by Ari Magill, MD
Investigators evaluated the effect of total vitamins E, C, and beta-carotene consumption on cognitive performance over a period of three years, using neurological testing.1 Results revealed that subjects with the highest vitamin E intake, from food sources and supplementation, had significantly less cognitive deterioration compared to subjects with the lowest levels.
Scientists examined the correlation between plasma levels of the vitamin and the occurrence of dementia and cognitive impairment.2 They enrolled 1033 seniors who donated their blood for determination of vitamin E level, answered questions about their diet and lifestyle, and completed clinical and neuropsychological testing. Participants with the lowest plasma levels of vitamin E were more than twice as likely to demonstrate dementia or MCI.
Researchers compared serum tocopherol levels (see Sidebar) in patients with age-related cognitive decline and MCI to normal controls.3 They included 31 articles into their metanalysis and evaluated the full complement of subtypes (alpha, beta, gamma, and delta). Results showed significantly lower alpha tocopherol levels in those with cognitive impairment vs the normal group. The blood levels of the other tocopherols did not significantly differ between the cohorts.
What is Vitamin E’s Makeup?
Morris Water Maze
From the Laboratory
- Morris MC, et al. Vitamin E and cognitive decline in older persons. Arch Neurol. 2002;59(7):1125-1132. doi: 10.1001/archneur.59.7.1125.
- Cherubini A, et al. Vitamin E levels, cognitive impairment and dementia in older persons: the InCHIANTI study. Neurobiol Aging. 2005;26(7):987-994. doi: 10.1016/j.neurobiolaging.2004.09.002.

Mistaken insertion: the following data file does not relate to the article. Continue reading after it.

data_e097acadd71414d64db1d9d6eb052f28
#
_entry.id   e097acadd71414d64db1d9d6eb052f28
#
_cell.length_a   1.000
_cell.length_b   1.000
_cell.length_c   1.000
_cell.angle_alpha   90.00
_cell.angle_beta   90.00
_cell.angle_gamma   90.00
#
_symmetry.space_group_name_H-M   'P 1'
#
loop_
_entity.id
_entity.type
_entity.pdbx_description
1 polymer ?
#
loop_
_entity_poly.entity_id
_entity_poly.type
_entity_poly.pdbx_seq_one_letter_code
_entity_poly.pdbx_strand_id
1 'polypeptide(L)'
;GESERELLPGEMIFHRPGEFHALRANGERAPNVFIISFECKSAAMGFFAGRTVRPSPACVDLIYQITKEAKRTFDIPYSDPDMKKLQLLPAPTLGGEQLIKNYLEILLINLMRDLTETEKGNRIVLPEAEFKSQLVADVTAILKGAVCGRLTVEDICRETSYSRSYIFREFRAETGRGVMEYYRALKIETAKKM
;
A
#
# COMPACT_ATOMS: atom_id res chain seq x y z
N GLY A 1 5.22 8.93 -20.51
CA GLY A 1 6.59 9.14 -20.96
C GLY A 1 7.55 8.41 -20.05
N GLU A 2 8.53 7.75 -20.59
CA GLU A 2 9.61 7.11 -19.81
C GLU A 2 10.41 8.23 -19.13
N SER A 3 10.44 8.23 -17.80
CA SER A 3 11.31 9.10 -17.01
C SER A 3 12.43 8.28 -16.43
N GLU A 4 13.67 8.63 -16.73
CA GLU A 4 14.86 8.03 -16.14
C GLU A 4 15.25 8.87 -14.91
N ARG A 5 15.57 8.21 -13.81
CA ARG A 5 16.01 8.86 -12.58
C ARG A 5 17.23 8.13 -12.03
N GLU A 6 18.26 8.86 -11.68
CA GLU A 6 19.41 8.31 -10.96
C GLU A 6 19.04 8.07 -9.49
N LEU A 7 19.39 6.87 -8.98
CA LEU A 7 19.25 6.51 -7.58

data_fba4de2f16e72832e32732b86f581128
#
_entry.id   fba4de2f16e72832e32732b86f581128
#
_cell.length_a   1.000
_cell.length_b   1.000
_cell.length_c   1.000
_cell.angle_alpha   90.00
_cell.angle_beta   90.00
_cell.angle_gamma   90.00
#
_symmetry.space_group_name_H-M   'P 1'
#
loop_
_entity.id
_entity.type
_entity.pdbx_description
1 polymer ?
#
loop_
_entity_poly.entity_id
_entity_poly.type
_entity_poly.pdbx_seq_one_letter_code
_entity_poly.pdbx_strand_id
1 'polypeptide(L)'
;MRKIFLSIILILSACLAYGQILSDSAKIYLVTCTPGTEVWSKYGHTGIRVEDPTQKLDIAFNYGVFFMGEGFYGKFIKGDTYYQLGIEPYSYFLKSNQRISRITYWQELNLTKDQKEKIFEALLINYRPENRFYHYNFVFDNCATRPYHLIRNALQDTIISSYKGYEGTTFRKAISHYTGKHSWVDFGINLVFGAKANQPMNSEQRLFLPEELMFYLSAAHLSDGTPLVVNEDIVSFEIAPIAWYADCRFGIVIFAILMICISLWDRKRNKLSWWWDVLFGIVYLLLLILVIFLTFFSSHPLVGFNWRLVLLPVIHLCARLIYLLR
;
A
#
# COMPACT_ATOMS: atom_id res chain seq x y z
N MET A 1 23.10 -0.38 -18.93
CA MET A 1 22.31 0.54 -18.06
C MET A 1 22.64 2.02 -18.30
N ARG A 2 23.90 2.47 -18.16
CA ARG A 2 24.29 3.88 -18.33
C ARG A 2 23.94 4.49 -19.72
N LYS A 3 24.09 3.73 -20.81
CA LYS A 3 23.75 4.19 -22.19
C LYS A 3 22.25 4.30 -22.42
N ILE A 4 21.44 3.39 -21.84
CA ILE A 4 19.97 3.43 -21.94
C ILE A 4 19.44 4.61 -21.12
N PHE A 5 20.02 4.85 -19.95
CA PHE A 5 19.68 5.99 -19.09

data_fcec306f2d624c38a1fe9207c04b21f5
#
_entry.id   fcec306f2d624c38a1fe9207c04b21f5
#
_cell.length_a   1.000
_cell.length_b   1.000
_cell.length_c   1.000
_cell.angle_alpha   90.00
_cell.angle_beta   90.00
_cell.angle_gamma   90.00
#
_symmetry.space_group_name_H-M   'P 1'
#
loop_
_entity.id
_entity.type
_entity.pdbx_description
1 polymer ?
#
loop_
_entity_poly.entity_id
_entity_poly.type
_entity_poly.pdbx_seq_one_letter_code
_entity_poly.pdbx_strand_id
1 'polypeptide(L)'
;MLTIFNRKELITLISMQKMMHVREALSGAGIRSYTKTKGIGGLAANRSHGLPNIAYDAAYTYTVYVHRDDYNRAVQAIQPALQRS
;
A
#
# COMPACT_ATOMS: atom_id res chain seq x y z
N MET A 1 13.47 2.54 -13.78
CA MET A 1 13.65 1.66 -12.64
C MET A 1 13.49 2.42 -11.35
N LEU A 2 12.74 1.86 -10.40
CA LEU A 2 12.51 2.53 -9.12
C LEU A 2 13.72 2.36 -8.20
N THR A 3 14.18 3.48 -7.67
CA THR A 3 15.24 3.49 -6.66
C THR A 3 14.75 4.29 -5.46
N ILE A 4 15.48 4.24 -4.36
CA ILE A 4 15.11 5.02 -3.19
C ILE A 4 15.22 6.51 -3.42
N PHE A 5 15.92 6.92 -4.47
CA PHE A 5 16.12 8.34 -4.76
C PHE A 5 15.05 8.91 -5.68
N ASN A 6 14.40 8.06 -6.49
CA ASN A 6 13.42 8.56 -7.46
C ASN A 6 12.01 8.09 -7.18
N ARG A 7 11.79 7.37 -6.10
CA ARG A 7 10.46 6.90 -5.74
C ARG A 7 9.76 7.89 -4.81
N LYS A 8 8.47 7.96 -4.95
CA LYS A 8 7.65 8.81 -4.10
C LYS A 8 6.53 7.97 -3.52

- Takatsu H, et al. Effect of vitamin E on learning and memory deficit in aged rats. J Nutr Sci Vitaminol. 2009;55(5):389-393. doi: 10.3177/jnsv.55.389.
- Higdon J, Drake VJ, Delage B. Vitamin E Linus Pauling Institute, Oregon State University. 2015. https://lpi.oregonstate.edu/mic/vitamins/vitamin-E.
- Bradley-Whitman MA, Lovell MA. Biomarkers of lipid peroxidation in Alzheimer disease (AD): an update. Arch Toxicol. 2015;89(7):1035-1044. doi: 10.1007/s00204-015-1517-6.
- Miller III ER, et al. Meta-analysis: high-dosage vitamin E supplementation may increase all-cause mortality. Ann Intern Med. 2005;142(1):37-46. doi: 10.7326/0003-4819-142-1-200501040-00110.
- Abner EL, et al. Vitamin E and all-cause mortality: a meta-analysis. Curr Aging Sci. 2011;4(2):158-170. https://www.ncbi.nlm.nih.gov/pmc/articles/PMC4030744/
- Pavlik VN, et al. Vitamin E use is associated with improved survival in an Alzheimer’s disease cohort. Dement Geriatr Cogn Disord.2009;28(6):536-540. doi: 10.1159/000255105.
- Steiner M. Influence of vitamin E on platelet function in humans. J Am Coll Nutr. 1991;10(5):466-473. doi: 10.1080/07315724.1991.10718173.
- Arrozi AP, et al. Comparative effects of alpha-and gamma-tocopherol on mitochondrial functions in Alzheimer’s disease in vitro model. Sci Rep.2020;10(1):8962. doi: 10.1038/s41598-020-65570-4.